A game of life implementation

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A game of life implementation

Michel Haber
Hello everyone,
I'm a new haskeller, and (like many others, I assume) I thought I'd try my hand
at Conway's "Game of Life".

So here is my code that seems to work (up to this point).
I am looking for feedback in order to improve my Haskell code on all levels.
Especially (In no particular order):
0- Find and fix bugs
1- Write more performance optimal code.
2- Good use of polymorphic types.
3- Good use of higher-order functions.
4- Good use of Haskell's common (and uncommon) abstractions.
5- Coding style (I'm finding it hard to let go of the function types :p)
6- Good code structuring allowing for reuse and updates.
7- Best options to give to the compiler.
8- Anything else that comes to your mind!

So I'd really appreciate your feedback :)

This is the wikipedia reference for the game of life: https://en.wikipedia.org/wiki/Conway%27s_Game_of_Life

And this is the code:

START OF CODE
-- Game of life Haskell Implementation

import Data.List
import Control.Monad.State
import qualified Data.Map as M

-- The cell state is isomorphic to Bool.
type CellState = Bool

-- The coordinates of a cell
type Coord = (Int, Int)

-- The board size is (length, width)
type Size = (Int, Int)

-- The state of the board is simply the coordinates of its live cells
type Board = [Coord]

-- The state carried in the State Monad, used to count tags for cells
type TallyState = State (M.Map Coord (CellState, Int)) ()

-- The type of the game rules
type Rules = (Coord, CellState, Int) -> CellState

-- The type for the neighbor functions
type Neighbors = Coord -> [Coord]

-- Tally the live neighbors of live cells and relevant dead cells
tallyBoard :: Neighbors -> Board -> TallyState
tallyBoard nb = mapM_ $ tallyCoord nb

-- Tally a live cell: Set its state to True (alive) and tag its neighbors
-- This function takes the neighbors function as its first argument. We can use
-- different neighbor functions to change the zone of influence of a cell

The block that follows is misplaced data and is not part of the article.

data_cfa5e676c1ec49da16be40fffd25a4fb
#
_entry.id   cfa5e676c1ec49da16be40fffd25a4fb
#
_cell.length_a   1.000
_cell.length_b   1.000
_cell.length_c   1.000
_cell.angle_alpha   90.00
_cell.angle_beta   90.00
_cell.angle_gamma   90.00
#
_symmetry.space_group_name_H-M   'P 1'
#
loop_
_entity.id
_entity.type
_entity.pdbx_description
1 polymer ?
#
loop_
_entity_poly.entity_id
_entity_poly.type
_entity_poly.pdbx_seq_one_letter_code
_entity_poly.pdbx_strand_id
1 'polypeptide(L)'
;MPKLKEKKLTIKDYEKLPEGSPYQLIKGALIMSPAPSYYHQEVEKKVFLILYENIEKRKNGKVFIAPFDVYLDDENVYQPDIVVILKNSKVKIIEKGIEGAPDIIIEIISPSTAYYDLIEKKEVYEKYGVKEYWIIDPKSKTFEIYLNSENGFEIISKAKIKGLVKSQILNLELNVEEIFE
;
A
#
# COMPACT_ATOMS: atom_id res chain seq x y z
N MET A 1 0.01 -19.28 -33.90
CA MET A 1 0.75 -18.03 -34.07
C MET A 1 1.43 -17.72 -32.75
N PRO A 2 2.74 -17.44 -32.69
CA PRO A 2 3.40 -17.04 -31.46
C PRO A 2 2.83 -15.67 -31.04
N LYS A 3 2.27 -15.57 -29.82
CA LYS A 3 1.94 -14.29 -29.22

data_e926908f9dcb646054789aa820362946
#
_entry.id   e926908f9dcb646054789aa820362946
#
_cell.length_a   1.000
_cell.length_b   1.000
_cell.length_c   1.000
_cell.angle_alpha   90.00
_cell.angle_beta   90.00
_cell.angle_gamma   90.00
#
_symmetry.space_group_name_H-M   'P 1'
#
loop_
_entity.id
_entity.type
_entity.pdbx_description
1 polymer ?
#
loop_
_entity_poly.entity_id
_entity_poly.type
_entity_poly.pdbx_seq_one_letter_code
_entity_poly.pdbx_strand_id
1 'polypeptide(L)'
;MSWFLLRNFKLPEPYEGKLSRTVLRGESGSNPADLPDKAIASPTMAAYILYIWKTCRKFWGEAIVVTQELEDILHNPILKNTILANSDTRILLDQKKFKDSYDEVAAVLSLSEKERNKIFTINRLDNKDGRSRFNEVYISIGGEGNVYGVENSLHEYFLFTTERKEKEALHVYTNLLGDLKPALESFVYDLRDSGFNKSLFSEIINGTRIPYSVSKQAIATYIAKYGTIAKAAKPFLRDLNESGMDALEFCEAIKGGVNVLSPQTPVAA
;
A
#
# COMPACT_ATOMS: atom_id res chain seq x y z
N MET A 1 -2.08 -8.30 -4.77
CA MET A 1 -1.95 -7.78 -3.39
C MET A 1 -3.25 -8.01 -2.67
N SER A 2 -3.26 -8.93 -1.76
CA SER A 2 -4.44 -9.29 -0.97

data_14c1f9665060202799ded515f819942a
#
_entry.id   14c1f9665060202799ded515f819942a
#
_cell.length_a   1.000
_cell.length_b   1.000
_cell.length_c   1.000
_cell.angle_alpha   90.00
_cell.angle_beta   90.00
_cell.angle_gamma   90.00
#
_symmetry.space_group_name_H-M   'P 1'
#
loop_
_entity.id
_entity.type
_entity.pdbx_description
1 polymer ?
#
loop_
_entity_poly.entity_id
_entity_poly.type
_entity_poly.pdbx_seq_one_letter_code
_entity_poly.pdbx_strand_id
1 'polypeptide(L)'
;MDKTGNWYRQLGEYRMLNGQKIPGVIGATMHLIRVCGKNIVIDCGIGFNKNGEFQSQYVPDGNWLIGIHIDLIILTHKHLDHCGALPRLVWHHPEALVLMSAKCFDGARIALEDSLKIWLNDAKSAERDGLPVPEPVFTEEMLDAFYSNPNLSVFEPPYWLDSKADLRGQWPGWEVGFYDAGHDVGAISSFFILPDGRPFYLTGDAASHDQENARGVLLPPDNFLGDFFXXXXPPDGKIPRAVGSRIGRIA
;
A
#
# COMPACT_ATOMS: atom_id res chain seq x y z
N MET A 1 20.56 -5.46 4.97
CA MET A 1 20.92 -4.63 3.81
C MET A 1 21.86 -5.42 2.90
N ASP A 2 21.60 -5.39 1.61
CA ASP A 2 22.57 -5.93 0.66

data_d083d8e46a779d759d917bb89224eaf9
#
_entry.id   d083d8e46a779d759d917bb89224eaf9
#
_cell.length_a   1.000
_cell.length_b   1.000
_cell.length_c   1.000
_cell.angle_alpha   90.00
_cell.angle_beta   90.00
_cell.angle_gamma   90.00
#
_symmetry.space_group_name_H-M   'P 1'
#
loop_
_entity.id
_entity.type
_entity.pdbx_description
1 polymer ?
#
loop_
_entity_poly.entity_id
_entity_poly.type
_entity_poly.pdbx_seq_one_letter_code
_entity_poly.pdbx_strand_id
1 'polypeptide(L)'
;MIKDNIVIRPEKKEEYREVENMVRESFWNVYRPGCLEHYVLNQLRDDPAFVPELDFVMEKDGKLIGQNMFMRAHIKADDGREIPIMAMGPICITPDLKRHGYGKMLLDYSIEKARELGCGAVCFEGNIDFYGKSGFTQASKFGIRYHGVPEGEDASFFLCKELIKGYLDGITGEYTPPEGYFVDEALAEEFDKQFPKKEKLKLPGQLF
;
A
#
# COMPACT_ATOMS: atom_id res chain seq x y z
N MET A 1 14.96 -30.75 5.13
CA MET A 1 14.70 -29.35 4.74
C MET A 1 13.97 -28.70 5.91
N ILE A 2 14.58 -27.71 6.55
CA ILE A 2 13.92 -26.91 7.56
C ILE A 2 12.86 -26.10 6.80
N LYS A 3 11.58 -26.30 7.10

tallyCoord :: Neighbors -> Coord -> TallyState
tallyCoord nb c = do
    let merge (a1,b1) (a2,b2) = (a1 || a2, b1 + b2)
    s <- get
    let s' = M.insertWith merge c (True, 0) s
    let neighbors = nb c
    put $ foldl' (\acc x -> M.insertWith merge x (False, 1) acc) s' neighbors

-- Extract the results from a TallyState
toResults :: TallyState -> [(Coord, CellState, Int)]
toResults s = map flatten . M.toList . execState s $ M.empty
    where flatten (x,(y,z)) = (x,y,z)

-- Use A Rules and Neighbors function to advance the board one step in time
advance :: Rules -> Neighbors -> Board -> Board
advance rules nb = map first . filter rules . toResults . tallyBoard nb
    where first (x,_,_) = x

-- The standard neighbors function
stdNeighbors :: Neighbors
stdNeighbors (x,y) =
    [ (a,b)
    | a <- [x-1, x, x+1]
    , b <- [y-1, y, y+1]
    , (a /= x) || (b /= y)
    ]

-- Standard game rules
stdRules :: Size -> Rules
stdRules (a,b) ((x,y),_,_)
    | (x < 0) || (y < 0) || (x >= a) || (y >= b) = False
stdRules _ (_,True,c)
    | (c == 2) || (c == 3) = True
    | otherwise = False
stdRules _ (_,False,3) = True
stdRules _ _ = False


-- Main loop
loop :: (Board -> Board) -> Board -> IO ()
loop f b = do
    print b
    unless (null b) $ loop f (f b)

-- Main function
main :: IO ()
main = do
    putStrLn "Choose board size (x,y)"
    input <- getLine
    putStrLn "Choose starting points"
    start <- getLine
    putStrLn "Game:"
    let size = read input
    let rules = stdRules size
    let initial = map read . words $ start
    let game = advance rules stdNeighbors
    loop game initial

END OF CODE

Thanks :)

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Re: A game of life implementation

Francesco Ariis
Hello Michel,

On Sat, Feb 23, 2019 at 04:36:24PM +0100, Michel Haber wrote:
> I am looking for feedback in order to improve my Haskell code on
> all levels. [...]

Minor lint suggestion: why

> main :: IO ()
> main = do
>     let size = read input
>     let rules = stdRules size
>     let initial = map read . words $ start
>     let game = advance rules stdNeighbors
>     loop game initial

instead of?

>     let size = read input
>         rules = stdRules size
>         initial = map read . words $ start
>         game = advance rules stdNeighbors

Other than that, code is readable and clear!
-F
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Re: A game of life implementation

Michel Haber
Thanks Francesco,
I will correct this.
Any ideas for improvements on other levels?
Michel:)

On Sun, Feb 24, 2019 at 1:35 AM Francesco Ariis <[hidden email]> wrote:
Hello Michel,

On Sat, Feb 23, 2019 at 04:36:24PM +0100, Michel Haber wrote:
> I am looking for feedback in order to improve my Haskell code on
> all levels. [...]

Minor lint suggestion: why

> main :: IO ()
> main = do
>     let size = read input
>     let rules = stdRules size
>     let initial = map read . words $ start
>     let game = advance rules stdNeighbors
>     loop game initial